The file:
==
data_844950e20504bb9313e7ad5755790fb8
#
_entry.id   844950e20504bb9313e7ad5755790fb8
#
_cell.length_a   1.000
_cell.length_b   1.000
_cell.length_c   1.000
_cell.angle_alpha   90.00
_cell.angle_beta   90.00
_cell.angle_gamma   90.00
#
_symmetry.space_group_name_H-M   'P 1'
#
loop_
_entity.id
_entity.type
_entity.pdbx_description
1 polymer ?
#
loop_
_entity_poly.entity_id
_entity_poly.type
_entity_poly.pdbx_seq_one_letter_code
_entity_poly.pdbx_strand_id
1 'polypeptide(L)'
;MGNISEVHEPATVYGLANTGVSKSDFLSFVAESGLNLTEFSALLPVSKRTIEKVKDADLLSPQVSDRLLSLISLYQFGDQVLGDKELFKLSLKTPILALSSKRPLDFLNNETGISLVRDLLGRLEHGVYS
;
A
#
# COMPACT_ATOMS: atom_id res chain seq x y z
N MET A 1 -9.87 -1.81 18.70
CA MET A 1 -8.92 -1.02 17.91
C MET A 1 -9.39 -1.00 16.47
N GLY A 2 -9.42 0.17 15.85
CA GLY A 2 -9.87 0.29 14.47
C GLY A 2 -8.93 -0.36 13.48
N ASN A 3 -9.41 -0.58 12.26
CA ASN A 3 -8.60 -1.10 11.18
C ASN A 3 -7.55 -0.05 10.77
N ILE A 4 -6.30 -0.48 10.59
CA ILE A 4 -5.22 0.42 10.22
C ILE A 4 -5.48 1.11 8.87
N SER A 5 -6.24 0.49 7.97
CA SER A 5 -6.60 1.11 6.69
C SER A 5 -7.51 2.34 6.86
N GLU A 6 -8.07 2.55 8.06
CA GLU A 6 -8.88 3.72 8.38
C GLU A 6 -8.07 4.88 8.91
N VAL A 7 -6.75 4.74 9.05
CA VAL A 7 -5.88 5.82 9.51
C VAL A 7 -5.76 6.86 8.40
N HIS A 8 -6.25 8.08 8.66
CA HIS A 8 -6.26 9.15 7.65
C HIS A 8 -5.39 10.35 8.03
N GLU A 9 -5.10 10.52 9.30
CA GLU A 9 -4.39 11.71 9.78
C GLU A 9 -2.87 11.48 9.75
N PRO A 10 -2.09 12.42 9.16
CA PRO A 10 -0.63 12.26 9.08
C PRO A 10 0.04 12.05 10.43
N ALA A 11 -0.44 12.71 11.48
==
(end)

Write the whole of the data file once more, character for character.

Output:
data_844950e20504bb9313e7ad5755790fb8
#
_entry.id   844950e20504bb9313e7ad5755790fb8
#
_cell.length_a   1.000
_cell.length_b   1.000
_cell.length_c   1.000
_cell.angle_alpha   90.00
_cell.angle_beta   90.00
_cell.angle_gamma   90.00
#
_symmetry.space_group_name_H-M   'P 1'
#
loop_
_entity.id
_entity.type
_entity.pdbx_description
1 polymer ?
#
loop_
_entity_poly.entity_id
_entity_poly.type
_entity_poly.pdbx_seq_one_letter_code
_entity_poly.pdbx_strand_id
1 'polypeptide(L)'
;MGNISEVHEPATVYGLANTGVSKSDFLSFVAESGLNLTEFSALLPVSKRTIEKVKDADLLSPQVSDRLLSLISLYQFGDQVLGDKELFKLSLKTPILALSSKRPLDFLNNETGISLVRDLLGRLEHGVYS
;
A
#
# COMPACT_ATOMS: atom_id res chain seq x y z
N MET A 1 -9.87 -1.81 18.70
CA MET A 1 -8.92 -1.02 17.91
C MET A 1 -9.39 -1.00 16.47
N GLY A 2 -9.42 0.17 15.85
CA GLY A 2 -9.87 0.29 14.47
C GLY A 2 -8.93 -0.36 13.48
N ASN A 3 -9.41 -0.58 12.26
CA ASN A 3 -8.60 -1.10 11.18
C ASN A 3 -7.55 -0.05 10.77
N ILE A 4 -6.30 -0.48 10.59
CA ILE A 4 -5.22 0.42 10.22
C ILE A 4 -5.48 1.11 8.87
N SER A 5 -6.24 0.49 7.97
CA SER A 5 -6.60 1.11 6.69
C SER A 5 -7.51 2.34 6.86
N GLU A 6 -8.07 2.55 8.06
CA GLU A 6 -8.88 3.72 8.38
C GLU A 6 -8.07 4.88 8.91
N VAL A 7 -6.75 4.74 9.05
CA VAL A 7 -5.88 5.82 9.51
C VAL A 7 -5.76 6.86 8.40
N HIS A 8 -6.25 8.08 8.66
CA HIS A 8 -6.26 9.15 7.65
C HIS A 8 -5.39 10.35 8.03
N GLU A 9 -5.10 10.52 9.30
CA GLU A 9 -4.39 11.71 9.78
C GLU A 9 -2.87 11.48 9.75
N PRO A 10 -2.09 12.42 9.16
CA PRO A 10 -0.63 12.26 9.08
C PRO A 10 0.04 12.05 10.43
N ALA A 11 -0.44 12.71 11.48